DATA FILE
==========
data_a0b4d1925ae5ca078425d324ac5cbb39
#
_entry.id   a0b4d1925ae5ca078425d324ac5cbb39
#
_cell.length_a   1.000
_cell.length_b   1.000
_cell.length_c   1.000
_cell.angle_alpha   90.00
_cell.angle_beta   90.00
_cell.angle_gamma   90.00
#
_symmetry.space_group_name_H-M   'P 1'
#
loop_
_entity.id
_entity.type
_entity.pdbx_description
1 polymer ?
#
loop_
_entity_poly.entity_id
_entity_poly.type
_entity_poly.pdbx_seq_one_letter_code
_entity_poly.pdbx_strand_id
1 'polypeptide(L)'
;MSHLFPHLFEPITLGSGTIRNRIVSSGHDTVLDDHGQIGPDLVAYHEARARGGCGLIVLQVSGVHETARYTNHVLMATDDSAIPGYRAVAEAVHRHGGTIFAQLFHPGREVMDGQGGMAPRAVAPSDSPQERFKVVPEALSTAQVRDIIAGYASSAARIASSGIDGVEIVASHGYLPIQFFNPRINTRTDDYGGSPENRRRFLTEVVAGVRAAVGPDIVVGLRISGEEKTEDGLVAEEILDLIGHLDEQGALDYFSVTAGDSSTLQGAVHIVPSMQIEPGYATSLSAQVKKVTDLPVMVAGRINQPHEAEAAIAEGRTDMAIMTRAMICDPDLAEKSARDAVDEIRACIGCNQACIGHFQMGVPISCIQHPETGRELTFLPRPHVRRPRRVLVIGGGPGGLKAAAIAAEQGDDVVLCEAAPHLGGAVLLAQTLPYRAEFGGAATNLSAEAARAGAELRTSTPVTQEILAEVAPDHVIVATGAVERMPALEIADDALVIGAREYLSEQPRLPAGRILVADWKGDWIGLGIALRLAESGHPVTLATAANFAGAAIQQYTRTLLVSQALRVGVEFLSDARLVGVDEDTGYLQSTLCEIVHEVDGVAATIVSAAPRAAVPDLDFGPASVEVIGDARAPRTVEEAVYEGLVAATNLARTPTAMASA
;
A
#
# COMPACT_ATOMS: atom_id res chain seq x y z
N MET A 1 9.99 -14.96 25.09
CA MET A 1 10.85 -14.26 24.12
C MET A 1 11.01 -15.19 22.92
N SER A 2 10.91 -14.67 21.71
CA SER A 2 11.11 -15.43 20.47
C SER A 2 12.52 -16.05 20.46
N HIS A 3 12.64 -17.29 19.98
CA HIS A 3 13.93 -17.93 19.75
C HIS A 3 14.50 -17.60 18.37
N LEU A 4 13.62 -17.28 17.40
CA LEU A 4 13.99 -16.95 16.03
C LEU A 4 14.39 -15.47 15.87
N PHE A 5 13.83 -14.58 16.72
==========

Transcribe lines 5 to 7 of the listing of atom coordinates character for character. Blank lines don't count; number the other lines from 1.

_cell.length_a   1.000
_cell.length_b   1.000
_cell.length_c   1.000